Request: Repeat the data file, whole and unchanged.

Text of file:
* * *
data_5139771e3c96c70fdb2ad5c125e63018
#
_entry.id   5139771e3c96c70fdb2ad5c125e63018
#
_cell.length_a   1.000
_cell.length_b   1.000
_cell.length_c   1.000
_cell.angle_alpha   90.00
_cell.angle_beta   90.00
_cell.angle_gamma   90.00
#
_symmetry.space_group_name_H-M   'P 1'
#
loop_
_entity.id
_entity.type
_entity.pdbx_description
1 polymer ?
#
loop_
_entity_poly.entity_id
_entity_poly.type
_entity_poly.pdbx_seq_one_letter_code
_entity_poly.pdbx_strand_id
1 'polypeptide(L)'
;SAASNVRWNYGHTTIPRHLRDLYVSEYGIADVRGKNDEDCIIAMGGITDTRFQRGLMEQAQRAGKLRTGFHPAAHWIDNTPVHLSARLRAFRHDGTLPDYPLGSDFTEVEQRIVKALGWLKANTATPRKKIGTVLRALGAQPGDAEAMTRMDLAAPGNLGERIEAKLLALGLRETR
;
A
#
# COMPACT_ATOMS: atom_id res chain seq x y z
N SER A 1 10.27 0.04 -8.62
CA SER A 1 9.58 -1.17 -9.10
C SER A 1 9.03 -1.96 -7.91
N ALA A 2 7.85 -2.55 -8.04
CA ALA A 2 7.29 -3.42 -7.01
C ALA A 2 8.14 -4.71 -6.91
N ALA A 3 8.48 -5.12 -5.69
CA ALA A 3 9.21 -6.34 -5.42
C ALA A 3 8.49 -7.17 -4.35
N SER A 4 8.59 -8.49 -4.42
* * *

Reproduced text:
data_5139771e3c96c70fdb2ad5c125e63018
#
_entry.id   5139771e3c96c70fdb2ad5c125e63018
#
_cell.length_a   1.000
_cell.length_b   1.000
_cell.length_c   1.000
_cell.angle_alpha   90.00
_cell.angle_beta   90.00
_cell.angle_gamma   90.00
#
_symmetry.space_group_name_H-M   'P 1'
#
loop_
_entity.id
_entity.type
_entity.pdbx_description
1 polymer ?
#
loop_
_entity_poly.entity_id
_entity_poly.type
_entity_poly.pdbx_seq_one_letter_code
_entity_poly.pdbx_strand_id
1 'polypeptide(L)'
;SAASNVRWNYGHTTIPRHLRDLYVSEYGIADVRGKNDEDCIIAMGGITDTRFQRGLMEQAQRAGKLRTGFHPAAHWIDNTPVHLSARLRAFRHDGTLPDYPLGSDFTEVEQRIVKALGWLKANTATPRKKIGTVLRALGAQPGDAEAMTRMDLAAPGNLGERIEAKLLALGLRETR
;
A
#
# COMPACT_ATOMS: atom_id res chain seq x y z
N SER A 1 10.27 0.04 -8.62
CA SER A 1 9.58 -1.17 -9.10
C SER A 1 9.03 -1.96 -7.91
N ALA A 2 7.85 -2.55 -8.04
CA ALA A 2 7.29 -3.42 -7.01
C ALA A 2 8.14 -4.71 -6.91
N ALA A 3 8.48 -5.12 -5.69
CA ALA A 3 9.21 -6.34 -5.42
C ALA A 3 8.49 -7.17 -4.35
N SER A 4 8.59 -8.49 -4.42